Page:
Johnson's familiar lineup card starting to pay dividends for Nationals

The lineup is starting to show a familiar refrain.

Ian Desmond and Roger Bernadina. Ryan Zimmerman, Adam LaRoche and Bryce Harper. Danny Espinosa and Rick Ankiel. The catching spot. The starting pitcher.

Johnson said the genesis of this particular starting nine was given boost into motion when he had a conversation with outfielder Roger Bernadina, who was off to a slow start due in part to a lack of consistent at-bats. With the unfortunate injury to Jayson Werth, Johnson was looking to mix up the lineup and find one that had a nice rhythm to it.

Then, Bernadina walked into his office.

"I had a conversation with Bernie right before (I changed the lineup)," Johnson remembered. "Bernie came in and said, 'I want to play, I want to contribute.' I said, 'I want you to. I have been waiting on you. I can't wait.' Since that point, I moved him down to the two-hole and swapped him out with Espi. Everybody seems to kind of pick up. Bernie has been playing great."

This new lineup debuted its recent run May 10.

Part of the adjustment was putting second baseman Espinosa in the six-hole. Since May 9, Espinosa has responded after a slow start with a six-game hitting streak, going 8-for-23 (.348) with two doubles, two homers, five RBIs, two walks and five runs scored.

Ankiel has also turned up the heat at the plate, even before the lineup adjustment. In the last 11 games, Ankiel has hit .316 (12-for-38) with two doubles, five walks, a home run and four RBIs.

"You only win when those 25 men contribute," Johnson said. "We are getting close to that."

Johnson has always said he wanted a lineup with Michael Morse and Werth in the middle of the fray. That won't happen for a while, but Zimmerman, LaRoche and Harper have all had their moments.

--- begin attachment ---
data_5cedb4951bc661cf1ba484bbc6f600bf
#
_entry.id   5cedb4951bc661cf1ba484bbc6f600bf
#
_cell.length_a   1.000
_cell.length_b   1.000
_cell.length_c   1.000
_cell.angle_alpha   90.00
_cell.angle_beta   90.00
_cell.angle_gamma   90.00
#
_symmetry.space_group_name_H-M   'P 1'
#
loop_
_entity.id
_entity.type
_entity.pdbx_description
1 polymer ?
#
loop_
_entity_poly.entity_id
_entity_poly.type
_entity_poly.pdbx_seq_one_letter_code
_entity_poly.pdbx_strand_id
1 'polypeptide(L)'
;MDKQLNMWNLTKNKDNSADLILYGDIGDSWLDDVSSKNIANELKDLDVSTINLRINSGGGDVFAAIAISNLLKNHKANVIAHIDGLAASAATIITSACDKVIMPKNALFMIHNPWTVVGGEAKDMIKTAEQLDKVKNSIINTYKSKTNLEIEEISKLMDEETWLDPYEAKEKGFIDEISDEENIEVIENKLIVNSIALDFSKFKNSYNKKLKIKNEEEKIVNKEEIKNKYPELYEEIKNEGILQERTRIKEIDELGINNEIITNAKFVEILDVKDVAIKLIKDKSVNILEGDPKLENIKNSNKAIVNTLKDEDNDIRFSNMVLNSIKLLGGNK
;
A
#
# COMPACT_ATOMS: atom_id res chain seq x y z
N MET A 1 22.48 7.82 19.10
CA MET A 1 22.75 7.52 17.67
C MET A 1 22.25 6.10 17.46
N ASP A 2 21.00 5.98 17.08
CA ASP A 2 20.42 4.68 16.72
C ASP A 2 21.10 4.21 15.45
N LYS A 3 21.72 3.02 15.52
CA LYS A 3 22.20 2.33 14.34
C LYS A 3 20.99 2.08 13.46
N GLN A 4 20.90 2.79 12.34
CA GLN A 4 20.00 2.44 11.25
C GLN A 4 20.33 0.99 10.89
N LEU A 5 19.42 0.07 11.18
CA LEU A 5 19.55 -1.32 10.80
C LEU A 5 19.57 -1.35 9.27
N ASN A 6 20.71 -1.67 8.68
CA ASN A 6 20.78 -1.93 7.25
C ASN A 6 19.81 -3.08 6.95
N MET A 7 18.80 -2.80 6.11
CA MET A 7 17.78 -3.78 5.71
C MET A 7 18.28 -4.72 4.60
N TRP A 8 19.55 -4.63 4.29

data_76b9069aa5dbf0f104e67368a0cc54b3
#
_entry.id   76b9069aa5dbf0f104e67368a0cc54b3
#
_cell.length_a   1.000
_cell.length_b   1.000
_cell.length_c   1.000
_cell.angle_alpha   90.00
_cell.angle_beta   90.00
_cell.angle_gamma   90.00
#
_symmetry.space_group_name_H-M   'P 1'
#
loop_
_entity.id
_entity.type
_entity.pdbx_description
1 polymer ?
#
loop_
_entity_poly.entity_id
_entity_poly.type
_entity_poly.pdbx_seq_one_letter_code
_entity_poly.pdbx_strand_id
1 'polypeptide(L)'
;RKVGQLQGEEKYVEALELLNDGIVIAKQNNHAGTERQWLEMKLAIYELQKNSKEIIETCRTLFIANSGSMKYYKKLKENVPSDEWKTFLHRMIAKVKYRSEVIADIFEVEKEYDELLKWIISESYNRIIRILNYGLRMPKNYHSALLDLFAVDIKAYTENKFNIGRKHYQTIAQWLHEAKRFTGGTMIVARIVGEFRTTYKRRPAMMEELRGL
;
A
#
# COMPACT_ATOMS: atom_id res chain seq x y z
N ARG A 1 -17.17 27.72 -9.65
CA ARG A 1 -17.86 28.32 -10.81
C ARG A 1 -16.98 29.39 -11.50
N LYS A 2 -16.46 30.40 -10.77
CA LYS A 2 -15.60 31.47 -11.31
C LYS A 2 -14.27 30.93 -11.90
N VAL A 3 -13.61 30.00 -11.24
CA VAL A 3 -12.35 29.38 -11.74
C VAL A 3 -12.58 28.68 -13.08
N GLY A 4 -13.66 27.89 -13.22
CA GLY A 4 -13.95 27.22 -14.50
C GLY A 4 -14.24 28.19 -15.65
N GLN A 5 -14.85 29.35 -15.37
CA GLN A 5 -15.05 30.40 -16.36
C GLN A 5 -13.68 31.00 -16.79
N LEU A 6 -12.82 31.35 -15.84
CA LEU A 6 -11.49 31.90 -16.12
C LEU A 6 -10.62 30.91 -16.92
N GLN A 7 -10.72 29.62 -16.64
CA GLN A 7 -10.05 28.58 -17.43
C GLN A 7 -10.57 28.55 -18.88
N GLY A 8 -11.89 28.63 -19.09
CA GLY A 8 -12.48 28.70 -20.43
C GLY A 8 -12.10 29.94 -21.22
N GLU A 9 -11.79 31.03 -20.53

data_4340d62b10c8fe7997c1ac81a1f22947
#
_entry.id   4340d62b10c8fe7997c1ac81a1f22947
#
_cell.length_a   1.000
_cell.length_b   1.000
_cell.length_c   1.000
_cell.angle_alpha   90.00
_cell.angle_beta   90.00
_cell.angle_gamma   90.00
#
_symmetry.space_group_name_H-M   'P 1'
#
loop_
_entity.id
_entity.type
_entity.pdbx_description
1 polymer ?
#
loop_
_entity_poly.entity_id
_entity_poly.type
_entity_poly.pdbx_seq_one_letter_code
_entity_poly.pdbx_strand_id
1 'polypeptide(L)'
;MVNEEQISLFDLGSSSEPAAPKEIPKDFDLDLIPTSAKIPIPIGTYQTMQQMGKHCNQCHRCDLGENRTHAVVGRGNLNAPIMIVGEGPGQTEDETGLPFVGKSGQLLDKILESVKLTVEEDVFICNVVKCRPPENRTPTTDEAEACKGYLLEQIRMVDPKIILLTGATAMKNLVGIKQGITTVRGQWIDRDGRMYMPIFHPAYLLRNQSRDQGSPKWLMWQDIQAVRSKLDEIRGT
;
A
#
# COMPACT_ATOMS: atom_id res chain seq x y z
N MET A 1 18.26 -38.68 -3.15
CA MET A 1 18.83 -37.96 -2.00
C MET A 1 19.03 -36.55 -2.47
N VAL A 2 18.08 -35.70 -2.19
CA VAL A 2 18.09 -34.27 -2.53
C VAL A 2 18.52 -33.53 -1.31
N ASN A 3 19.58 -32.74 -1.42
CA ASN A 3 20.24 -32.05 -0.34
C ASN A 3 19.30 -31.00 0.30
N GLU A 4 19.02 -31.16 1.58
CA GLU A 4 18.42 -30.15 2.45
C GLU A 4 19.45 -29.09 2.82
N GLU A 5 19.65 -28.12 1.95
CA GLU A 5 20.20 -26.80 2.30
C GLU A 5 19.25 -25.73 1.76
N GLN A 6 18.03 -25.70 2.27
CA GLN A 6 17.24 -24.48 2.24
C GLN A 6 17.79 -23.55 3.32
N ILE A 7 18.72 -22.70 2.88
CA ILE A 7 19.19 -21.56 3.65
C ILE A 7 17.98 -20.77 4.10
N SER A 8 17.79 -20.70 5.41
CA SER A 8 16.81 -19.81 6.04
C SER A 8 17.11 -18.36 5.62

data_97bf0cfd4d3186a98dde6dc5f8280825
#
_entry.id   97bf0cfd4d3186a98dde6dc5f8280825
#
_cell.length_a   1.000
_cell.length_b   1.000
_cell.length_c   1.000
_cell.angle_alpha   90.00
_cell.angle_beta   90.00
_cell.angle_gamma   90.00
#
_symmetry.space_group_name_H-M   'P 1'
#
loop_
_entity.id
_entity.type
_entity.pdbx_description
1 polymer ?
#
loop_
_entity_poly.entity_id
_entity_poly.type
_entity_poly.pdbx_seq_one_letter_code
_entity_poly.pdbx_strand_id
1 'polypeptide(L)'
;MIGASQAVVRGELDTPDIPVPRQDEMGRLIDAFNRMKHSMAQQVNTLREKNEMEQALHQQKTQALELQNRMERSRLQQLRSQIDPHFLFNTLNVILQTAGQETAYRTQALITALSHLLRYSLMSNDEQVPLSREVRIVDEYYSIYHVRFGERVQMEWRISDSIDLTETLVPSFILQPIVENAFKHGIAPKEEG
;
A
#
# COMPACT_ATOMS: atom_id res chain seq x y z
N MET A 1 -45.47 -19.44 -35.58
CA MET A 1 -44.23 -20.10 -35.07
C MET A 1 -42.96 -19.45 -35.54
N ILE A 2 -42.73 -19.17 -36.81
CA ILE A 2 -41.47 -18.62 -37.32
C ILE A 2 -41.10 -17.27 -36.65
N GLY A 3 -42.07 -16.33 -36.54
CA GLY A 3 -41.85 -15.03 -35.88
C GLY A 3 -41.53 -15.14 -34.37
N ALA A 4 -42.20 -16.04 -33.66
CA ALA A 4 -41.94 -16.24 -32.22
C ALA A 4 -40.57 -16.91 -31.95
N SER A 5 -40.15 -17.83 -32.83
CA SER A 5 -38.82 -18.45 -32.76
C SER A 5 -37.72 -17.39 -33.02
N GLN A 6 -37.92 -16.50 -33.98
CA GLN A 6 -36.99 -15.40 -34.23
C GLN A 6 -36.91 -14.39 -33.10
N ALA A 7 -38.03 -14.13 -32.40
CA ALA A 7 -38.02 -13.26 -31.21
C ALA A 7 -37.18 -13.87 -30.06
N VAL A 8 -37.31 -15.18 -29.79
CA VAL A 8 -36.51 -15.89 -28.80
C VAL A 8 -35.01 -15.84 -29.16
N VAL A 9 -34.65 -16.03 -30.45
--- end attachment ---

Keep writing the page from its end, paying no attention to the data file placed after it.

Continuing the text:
"I try not to do a whole lot of tinkering," Johnson said. "Think long, think wrong. You have guys hitting in different spots in the order for a reason. Usually those reasons stay pretty true. I'm not saying that you don't need to kind of jumble them all up occasionally."

He said rare changes to the starting nine helps the player get used to his surroundings and concentrate more on the pitcher than having to worry about what he is supposed to do.

"I like for guys to kind of know and prepare who they are hitting behind and who is behind them," Johnson said. "They get comfortable with how they are being pitched in those situations. You have confidence that you don't have to expand your zone because the guy behind you is going pretty good. 'I'll get on for them.' "

Johnson said his needs have changed. Last year, the Nationals were a right-handed-heavy hitting ball club. This year, when Sandy Leon arrived, Johnson said he could almost put out nine left-handed hitters against a right-handed pitcher.

But something can be said for a consistent lineup day in and day out. It is more amazing, considering the Nationals have had to cope with multiple players on the disabled list.

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